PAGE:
There are a number of important issues in this situation which need to be highlighted. Firstly, there is the availability of sustained support available to Peter from the home. Secondly, there is the role of the parents in analysing the situation and devising practical and acceptable alternatives which the school can implement. Finally, there is the agreement amongst the staff to enter into a process of negotiation and dialogue when Peter experiences any difficulties. Clearly, the resolution of this problem was dependent on a number of factors but instrumental is the role of the parents in creating a momentum of pressure to which the school can do nothing but respond. The parents are able to express their legitimate ‘rights’ in a way which is both forceful yet non-antagonistic towards the school. They recognise both their ‘rights’ and also the real problems caused by their son. However, in searching for a resolution of the problem they are able to balance these competing demands.

This can now be contrasted with an other situation in which the interaction between parents and the school takes a very different course. In this case, Martin, also a twelve year old pupil with learning difficulties experiences a similar situation in a lesson. He is reprimanded by the teacher, arrives at the headteacher’s office and explains himself. In the break after the lesson the teacher gives his version of what happened. The teacher concludes that he cannot take the responsibility for Martin in the class any longer and demands that Martin is permanently excluded from the craft lessons. In reviewing the case the headteacher is confronted by a number of situations where Martin has faced difficulties with his teachers. He concludes that Martin has had enough chances and decides that this is no longer an appropriate school for him. He believes there is no point in waiting for a formal assessment of Martin and telephones the educational psychologist and demands that Martin is immediately excluded. The parents are informed about the decision and although they accept the decision ask that he is allowed to spend some time with them at home before he enters his new school. In their minds this is the best that they can do for their son in the circumstances.

We have, therefore, to ask the question why these two very similar situations are resolved differently. Peter’s parents, as we have seen, were well informed about their son’s problem and were not prepared to accept a solution which they or Peter would not find acceptable. This situation was well understood by all those who were involved. Their ability to understand the complexity of the situation and to utilise the processes of the symbolic code of the pedagogic discourse with the school enabled them to act as competent advocates for their child. Martin’s parents on the other hand were unable to exercise that level of understanding; they could not convince the headteacher that he had to search for alternative resolutions other than exclusion. The only concession they could achieve for their son was a short moratorium before he was transferred to a special school.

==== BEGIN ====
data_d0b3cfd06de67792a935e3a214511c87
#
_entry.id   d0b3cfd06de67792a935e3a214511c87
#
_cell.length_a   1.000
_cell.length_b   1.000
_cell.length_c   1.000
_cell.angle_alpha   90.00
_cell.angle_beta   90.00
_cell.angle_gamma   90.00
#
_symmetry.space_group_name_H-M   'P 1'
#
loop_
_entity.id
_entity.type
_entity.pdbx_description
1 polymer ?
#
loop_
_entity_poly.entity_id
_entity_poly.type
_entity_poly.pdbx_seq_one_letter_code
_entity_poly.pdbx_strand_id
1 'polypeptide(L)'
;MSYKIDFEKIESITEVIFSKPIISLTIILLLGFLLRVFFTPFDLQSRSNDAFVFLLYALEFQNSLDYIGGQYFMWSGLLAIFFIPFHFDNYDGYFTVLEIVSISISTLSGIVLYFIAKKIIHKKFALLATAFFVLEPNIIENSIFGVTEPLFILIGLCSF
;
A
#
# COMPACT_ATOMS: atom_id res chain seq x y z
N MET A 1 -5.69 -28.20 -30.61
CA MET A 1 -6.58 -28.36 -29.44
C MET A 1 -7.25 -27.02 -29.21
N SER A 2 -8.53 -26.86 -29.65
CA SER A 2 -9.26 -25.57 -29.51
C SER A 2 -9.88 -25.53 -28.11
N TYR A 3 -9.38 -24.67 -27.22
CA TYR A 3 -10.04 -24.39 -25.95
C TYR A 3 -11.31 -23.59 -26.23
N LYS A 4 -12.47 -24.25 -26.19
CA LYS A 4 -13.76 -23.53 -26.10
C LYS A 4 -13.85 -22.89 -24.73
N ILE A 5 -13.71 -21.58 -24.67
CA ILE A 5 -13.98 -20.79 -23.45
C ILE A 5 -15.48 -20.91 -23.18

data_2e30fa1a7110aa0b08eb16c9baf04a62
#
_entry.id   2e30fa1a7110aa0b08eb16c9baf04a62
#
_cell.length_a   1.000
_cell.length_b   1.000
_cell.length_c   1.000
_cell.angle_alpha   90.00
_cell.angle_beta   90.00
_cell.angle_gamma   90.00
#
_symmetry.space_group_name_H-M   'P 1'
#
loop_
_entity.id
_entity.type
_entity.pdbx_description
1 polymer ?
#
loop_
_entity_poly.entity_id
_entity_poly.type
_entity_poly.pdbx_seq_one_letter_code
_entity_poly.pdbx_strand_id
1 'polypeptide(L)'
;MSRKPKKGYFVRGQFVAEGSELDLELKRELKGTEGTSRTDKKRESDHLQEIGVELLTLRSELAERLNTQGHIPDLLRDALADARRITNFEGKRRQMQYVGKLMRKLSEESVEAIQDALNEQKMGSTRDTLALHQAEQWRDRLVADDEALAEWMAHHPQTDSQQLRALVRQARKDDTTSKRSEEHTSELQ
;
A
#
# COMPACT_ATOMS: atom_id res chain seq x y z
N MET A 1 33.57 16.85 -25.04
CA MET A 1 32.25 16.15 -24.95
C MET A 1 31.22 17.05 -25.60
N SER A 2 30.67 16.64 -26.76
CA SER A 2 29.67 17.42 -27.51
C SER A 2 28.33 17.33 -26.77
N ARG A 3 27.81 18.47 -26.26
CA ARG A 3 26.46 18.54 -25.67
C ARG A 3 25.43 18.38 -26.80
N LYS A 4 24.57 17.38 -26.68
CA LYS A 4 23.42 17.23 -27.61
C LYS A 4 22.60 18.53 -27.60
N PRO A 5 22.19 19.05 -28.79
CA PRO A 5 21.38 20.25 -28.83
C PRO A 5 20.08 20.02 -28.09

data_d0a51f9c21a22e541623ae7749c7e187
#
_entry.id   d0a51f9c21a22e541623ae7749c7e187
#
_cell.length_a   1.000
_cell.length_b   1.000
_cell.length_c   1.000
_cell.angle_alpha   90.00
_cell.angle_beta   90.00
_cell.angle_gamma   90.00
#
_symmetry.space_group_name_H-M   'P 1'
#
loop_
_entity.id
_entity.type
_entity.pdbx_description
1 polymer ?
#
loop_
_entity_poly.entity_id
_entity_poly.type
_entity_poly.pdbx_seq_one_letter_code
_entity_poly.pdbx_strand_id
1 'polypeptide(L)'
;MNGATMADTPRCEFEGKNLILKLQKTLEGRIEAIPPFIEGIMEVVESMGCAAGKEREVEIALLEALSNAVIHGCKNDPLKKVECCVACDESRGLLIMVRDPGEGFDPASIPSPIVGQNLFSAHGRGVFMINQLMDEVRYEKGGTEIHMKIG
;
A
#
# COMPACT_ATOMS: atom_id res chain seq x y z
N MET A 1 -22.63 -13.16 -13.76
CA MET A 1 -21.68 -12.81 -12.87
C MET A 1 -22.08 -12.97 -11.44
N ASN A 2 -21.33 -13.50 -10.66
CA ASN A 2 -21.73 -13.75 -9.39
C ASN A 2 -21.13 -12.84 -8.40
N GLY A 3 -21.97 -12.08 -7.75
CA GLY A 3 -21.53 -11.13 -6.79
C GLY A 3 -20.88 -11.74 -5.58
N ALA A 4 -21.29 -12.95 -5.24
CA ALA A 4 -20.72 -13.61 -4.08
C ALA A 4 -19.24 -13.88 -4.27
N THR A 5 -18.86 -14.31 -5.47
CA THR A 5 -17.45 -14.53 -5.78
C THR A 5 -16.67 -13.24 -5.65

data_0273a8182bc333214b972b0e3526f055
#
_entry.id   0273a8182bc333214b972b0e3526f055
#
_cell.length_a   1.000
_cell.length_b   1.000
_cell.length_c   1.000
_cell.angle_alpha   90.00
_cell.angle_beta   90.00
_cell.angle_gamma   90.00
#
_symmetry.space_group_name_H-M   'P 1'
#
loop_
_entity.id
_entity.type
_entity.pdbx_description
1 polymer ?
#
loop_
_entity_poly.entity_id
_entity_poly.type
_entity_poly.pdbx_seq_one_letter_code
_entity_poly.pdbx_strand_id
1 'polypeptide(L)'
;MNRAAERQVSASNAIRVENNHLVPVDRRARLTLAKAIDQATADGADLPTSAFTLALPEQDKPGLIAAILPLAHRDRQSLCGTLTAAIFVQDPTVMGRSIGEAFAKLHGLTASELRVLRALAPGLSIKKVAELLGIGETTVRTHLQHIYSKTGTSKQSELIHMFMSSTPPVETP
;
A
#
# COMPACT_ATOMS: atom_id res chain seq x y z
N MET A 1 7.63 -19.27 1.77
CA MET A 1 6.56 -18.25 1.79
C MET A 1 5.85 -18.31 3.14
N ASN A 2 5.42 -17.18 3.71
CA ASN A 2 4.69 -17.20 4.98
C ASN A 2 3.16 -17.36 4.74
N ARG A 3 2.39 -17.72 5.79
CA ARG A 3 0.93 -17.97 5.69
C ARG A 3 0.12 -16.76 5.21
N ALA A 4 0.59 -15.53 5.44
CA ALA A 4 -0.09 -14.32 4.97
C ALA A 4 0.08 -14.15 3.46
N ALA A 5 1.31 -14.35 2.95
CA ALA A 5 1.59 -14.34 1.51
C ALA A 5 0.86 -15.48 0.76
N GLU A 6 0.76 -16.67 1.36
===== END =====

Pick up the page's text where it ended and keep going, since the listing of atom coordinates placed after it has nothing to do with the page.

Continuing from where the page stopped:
On reflection we can see that although the outcomes for the two pupils were the same the processes involved were very different and resulted in different experiences for those involved. Peter had been fully involved in the decision making process, and left the school maintaining his self-esteem; he had been heard and understood. Martin on the other hand had been cast more in the role of an onlooker and his exclusion had been achieved without any real involvement on his or indeed that of his parents. It would not be unreasonable to assume that as a result of the experience he would feel diminished having a reduced self-esteem and belief in his own capacity to influence decisions that were made about his future.

As Bernstein said: "The pedagogic discourse embeds a discourse of competence into a discourse of social order". Peter and his family had influence on what happened, Martin and his family had not. No one can remove Peter’s learning difficulties, but because of his parents insistence on influencing and letting their son have some influence on decision making he was able to maintain his self-esteem. Maintaining self esteem is very important, because it provides the strength to cope with difficulties. Peter’s parents insisted on their right as parents to act as advocate for their son. However, they were also cognisant of their role as citizens as they entered the problem solving process and accepted that their son had exceeded the boundaries regarded as acceptable by the school and the other pupils. Because of their ability to master the operation of the symbolic code of the school, they were not rejected as a set of ‘difficult’ parents but accepted as co-problem solvers and participated in the process which determined their son’s future. We hope that by including these examples we have demonstrated the way in which the symbolic code operates in respect of parental partnership.

4.1 The intractability of dilemmas and the acknowledgement of complexity.

In concluding this chapter we will build on the various explanations that have been forwarded to account for the failure to develop greater parental involvement.